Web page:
Are ethical concerns causing Wall Street exodus of talent?

Are ethical concerns causing Wall Street exodus of...Millennials are a growing force in the US, overtaking Generation X in the workplace and baby boomers more generally as the largest living generation.


According to the Pew Research Center data, the number of people aged between 18 and 35 across the country reached 75.4 million in 2015.


Otherwise known as Generation Y, millennials are having a huge impact on the economic, social and political landscape of the US and other nations. This demographic is often stereotyped as being tech-savvy, focused on a good work-life balance, socially responsible and champions of diversity.


But are these qualities causing many millennials to turn away from the financial services (FS) sector?

Is the US facing a banking talent crisis?

A recent Quinlan & Associates study found that 34 per cent of Wall Street banking employees are planning to leave their current job within the next two years. A further 37 per cent are undecided, suggesting more than seven in ten staff are open to the idea of switching employers.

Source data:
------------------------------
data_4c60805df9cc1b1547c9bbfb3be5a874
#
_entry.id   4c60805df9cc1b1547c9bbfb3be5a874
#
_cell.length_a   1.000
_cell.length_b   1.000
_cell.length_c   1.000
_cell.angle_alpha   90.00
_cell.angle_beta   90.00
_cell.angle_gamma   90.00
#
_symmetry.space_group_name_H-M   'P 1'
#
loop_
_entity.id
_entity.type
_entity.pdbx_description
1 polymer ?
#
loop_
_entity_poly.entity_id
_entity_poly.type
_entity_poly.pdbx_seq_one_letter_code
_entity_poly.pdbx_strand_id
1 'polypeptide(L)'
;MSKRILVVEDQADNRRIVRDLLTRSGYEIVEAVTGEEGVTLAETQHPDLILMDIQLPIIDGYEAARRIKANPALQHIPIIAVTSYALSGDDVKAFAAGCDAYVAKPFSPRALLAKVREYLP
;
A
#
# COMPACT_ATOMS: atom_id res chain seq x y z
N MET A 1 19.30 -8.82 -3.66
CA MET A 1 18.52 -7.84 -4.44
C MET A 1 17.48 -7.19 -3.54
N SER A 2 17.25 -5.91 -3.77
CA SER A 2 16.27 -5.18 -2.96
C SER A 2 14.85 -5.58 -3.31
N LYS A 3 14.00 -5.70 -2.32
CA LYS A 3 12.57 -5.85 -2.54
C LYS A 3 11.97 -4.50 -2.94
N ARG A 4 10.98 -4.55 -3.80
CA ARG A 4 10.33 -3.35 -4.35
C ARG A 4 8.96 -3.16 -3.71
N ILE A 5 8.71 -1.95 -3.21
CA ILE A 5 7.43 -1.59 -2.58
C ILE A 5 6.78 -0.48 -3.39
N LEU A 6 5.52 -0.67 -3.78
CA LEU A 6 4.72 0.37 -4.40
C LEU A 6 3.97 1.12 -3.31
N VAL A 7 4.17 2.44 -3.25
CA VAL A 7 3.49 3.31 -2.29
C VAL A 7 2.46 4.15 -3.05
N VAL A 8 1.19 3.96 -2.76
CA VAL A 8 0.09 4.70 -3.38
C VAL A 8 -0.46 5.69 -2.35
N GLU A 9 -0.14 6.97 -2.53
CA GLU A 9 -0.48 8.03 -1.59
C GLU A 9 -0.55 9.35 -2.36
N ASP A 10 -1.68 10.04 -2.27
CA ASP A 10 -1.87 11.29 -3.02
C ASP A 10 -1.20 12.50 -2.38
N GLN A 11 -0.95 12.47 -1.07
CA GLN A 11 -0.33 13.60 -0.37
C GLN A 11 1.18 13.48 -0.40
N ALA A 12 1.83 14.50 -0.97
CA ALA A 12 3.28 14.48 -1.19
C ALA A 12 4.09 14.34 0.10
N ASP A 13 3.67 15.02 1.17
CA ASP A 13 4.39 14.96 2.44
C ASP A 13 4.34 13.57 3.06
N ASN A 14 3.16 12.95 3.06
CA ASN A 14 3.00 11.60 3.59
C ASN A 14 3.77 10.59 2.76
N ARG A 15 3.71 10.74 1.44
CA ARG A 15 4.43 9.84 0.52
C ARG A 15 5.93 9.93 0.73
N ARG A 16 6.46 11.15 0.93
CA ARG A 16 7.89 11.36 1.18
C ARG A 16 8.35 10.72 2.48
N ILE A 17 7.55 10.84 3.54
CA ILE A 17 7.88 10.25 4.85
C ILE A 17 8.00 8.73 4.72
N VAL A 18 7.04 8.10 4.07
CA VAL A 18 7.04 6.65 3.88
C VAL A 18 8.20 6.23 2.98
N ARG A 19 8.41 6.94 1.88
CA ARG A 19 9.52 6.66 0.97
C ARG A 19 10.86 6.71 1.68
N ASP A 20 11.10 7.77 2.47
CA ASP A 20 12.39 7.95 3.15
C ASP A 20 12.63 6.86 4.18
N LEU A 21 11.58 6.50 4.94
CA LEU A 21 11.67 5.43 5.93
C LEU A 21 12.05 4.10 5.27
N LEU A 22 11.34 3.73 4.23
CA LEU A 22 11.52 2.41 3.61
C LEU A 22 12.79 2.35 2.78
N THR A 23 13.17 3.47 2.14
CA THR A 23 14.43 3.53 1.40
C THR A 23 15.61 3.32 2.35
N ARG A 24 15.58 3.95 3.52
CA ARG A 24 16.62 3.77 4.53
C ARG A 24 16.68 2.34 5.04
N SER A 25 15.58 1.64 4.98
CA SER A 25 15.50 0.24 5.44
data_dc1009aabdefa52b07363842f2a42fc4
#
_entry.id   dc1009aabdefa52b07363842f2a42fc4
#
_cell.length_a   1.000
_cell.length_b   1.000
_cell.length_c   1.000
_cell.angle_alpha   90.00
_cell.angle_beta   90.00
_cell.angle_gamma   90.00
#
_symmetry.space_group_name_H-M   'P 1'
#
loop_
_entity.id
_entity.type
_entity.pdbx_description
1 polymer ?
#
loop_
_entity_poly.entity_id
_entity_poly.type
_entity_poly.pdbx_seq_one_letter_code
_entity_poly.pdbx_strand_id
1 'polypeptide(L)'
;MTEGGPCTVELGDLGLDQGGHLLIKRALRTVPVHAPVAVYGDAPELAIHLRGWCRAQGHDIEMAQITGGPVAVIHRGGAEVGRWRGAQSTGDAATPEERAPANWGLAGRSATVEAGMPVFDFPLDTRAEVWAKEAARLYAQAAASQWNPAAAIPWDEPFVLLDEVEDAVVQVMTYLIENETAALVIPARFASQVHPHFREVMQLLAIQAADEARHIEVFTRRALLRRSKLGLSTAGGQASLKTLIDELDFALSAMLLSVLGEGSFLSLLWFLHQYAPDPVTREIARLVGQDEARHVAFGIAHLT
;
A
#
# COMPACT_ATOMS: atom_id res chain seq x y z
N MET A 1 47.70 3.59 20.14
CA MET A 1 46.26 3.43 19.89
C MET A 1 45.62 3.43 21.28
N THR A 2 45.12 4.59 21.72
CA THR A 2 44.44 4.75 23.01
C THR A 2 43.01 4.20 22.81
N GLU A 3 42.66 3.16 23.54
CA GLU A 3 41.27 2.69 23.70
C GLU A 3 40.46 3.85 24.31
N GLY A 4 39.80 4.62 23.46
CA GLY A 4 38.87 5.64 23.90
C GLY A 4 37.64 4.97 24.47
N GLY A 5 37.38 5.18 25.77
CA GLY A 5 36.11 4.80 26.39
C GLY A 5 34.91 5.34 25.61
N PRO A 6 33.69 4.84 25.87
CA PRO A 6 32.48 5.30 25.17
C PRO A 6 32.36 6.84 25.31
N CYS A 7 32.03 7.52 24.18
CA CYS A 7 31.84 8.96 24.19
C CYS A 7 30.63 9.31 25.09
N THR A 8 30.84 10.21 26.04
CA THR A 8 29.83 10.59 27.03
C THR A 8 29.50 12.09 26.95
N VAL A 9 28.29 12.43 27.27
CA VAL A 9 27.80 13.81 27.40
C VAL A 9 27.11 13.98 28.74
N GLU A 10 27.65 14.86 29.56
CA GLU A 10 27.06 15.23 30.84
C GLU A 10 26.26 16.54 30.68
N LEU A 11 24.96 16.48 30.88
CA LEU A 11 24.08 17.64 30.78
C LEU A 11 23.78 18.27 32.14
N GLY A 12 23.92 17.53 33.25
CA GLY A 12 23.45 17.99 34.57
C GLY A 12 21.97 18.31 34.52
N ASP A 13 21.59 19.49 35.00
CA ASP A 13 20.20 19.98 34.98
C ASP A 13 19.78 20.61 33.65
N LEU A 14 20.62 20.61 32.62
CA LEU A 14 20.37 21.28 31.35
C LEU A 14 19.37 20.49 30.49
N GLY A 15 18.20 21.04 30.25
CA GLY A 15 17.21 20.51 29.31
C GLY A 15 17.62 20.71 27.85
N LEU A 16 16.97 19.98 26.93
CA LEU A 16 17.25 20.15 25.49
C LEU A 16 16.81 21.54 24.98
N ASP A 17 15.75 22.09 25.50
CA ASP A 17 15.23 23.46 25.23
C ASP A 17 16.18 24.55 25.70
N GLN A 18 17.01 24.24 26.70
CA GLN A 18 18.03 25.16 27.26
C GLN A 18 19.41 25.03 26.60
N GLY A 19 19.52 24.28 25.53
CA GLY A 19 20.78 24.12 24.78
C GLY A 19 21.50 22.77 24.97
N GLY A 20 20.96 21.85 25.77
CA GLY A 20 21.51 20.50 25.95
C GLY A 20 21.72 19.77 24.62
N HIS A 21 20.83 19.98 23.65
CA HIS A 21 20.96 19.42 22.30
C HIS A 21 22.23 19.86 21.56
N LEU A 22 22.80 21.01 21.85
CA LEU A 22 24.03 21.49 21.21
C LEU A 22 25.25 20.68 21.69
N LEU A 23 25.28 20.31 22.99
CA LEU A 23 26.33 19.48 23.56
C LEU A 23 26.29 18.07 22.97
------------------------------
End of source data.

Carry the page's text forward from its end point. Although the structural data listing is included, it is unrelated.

This trend alone isn’t worrying; staff turnover is a sign of a healthy recruitment market and often signifies growth in the sector. However, what may concern employers is that 28 per cent of people intending to change jobs want to either move to another industry entirely or take a career break.


Moreover, fewer people are entering the industry. Columbia Business School revealed that only 14 per cent of MBA graduates chose an investment-banking career in 2016, compared with 27 per cent in 2011. This is a recurring pattern across the country, with a growing number of young people turning to the tech industry as an alternative.


The report found that the financial impact of these changes for the banking is industry significant. Just a one per cent increase of the voluntary employee turnover rate costs banks between $250 million (£191 million) and $500 million to find and replace staff worldwide.

Why are young employees disinterested in FS?

The Quinlan & Associates research uncovered various reasons why people were unhappy with their current role, including declining salaries, a lack of promotion opportunities and problems with team dynamics.


However, among younger employees, the reputation of the industry following the global financial crisis (GFC) has been a crucial factor. Millennials also appear to be disgruntled with the gruelling working hours and poor social life associated with an investment-banking career.


These findings were echoed in a report from the Toigo Foundation, which emphasised the effect of ethical concerns on young Wall Street employees. For example, many people interviewed for the study said diversity and inclusivity were potent issues.


“I transitioned to tech where the company says: ‘We care about you.’ That message alone gives you a sense of belonging and value. In banking, the messages are conveyed through your bonus. Not everyone is motivated solely by money. We want to feel engaged,” said one survey respondent.